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The Bat Maker

Nestled in Waipawa, a small town in Hawke’s Bay in North Island, New Zealand, a region famous for its wines, James Laver has been carving many a cricketing dream - literally!

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The Bat Maker

Nestled in Waipawa, a small town in Hawke’s Bay in North Island, New Zealand, a region famous for its wines, James Laver has been carving many a cricketing dream - literally! With two decades’ experience in making customised bats and a clientele of greats like Sachin Tendulkar, Rahul Dravid and Brian Lara, the master craftsman says almost 60 percent of his customers are Indian.

This, considering that India itself is one of the leading manufacturers of cricket bats in the world. But Laver offers an edge over most under his brand Laver & Wood.

He agrees that quality of manufacture in mass production of cricket bats has changed dramatically over the past 20 years, but said that a customised bat ensures a cricketer gets something suitable.

Laver, an expert in shaving and shaping the blade of a bat, himself hand-crafts each piece individually to suit a customer’s specifications after carefully understanding and reviewing the requirements laid down.

What’s more, this can be done by phone, email or even over a Facebook chat.

Months ahead of the 2015 ICC World Cup, this reporter met the man with a towering personality - well, he stands tall at 6’ 5” for a walk and talk at the sprawling Te Awanga, where amidst multiple hectares lie green pastures, mountains, sheep and cattle, is a uniquely situated and awe-inspiring cricket pitch for members of a Clifton County Cricket Club.

“Most customers of my bats, say 60 percent of them, would be from India ... actually from Indians across the world. Apart from quite a few in India, there are a lot of Indian expats too,” Laver, who once visited India as a teenager, said.

“I’d love to visit the country again. I have a few bats from India as I’ve some friends who send them for me to test. I’ve always liked the techniques of how bats are made in India.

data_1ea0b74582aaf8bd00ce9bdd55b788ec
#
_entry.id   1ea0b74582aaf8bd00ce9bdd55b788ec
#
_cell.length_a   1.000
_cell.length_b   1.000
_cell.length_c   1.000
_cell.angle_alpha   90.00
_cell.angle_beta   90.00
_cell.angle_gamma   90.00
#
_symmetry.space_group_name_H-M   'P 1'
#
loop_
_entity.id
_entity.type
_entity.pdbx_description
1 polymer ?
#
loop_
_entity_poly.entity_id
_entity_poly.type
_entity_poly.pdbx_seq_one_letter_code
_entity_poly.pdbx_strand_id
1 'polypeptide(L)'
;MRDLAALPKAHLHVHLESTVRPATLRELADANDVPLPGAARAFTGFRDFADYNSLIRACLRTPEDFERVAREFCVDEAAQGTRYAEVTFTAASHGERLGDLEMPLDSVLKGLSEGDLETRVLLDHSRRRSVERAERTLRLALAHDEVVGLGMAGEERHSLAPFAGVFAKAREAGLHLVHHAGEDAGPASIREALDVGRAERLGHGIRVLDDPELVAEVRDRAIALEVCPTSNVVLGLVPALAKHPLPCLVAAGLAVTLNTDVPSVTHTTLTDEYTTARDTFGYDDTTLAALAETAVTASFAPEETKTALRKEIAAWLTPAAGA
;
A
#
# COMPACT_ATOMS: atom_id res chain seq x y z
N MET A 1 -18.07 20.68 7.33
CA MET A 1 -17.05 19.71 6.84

“But some Indian bat makers send them to me to check what’s right or wrong about them. So, we do some consultancy on bats as well,” the 42-year-old said during the tete-a-tete on a bright, sunny and windy afternoon here, just days after the World Cup trophy toured Napier, one of the cities which will host matches here next year.

Laver’s clients range from those who play social cricket to those who play in good leagues and of course those who play first-class cricket. And Indians apart, cricket lovers in Australia, New Zealand, Malaysia, Brazil and Hong Kong are also a good market for the bat-maker.

But as he rightly describes it, it’s “people who want something a little more special and personalized.”


James Laver has designed bats for several Indian players, including Sachin Tendulkar.
“In the past, I’ve done bats for Brian Lara, (Sachin) Tendulkar, Rahul Dravid and a lot of Sri Lankan players. Sachin has used my bats for the past few years. Sanath Jayasuriya has been a very good customer of ours, apart from Mahela Jayawardene,” he said.

In fact, Jayasuriya scored a double ton in a 1998 England-Sri Lanka match with a bat crafted by Laver.

“It was the first bat I made for him. He still has that bat and always had me make the same bat specifications until his retirement,” he recollected.

Laver is definite about ending up with “a lot of trade” during the upcoming World Cup, courtesy the players’ last minute rush, which by now he’s quite used to.

He estimates he would have hand-crafted nearly 40,000 bats in his 20-year love story with bat making, before which he was inclined towards carving furniture and random items using wood.

A qualified construction engineer, Laver, who was brought up in Kenya and briefly in the Solomon Islands, took up a related job in 1990 in Britain. But when recession struck, he changed track to start a new career in 1991 as a bat maker. He worked as an apprentice with bat maker Millichamp and Hall in Somerset, before moving to New Zealand in 1998 to set up Laver & Wood in 1999.

Britain is from where he gets his supply of quality English willow, using which he makes over 1,500 bats a year. This year, he’s hoping to score about 1,800

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Sports | Life | December 2014

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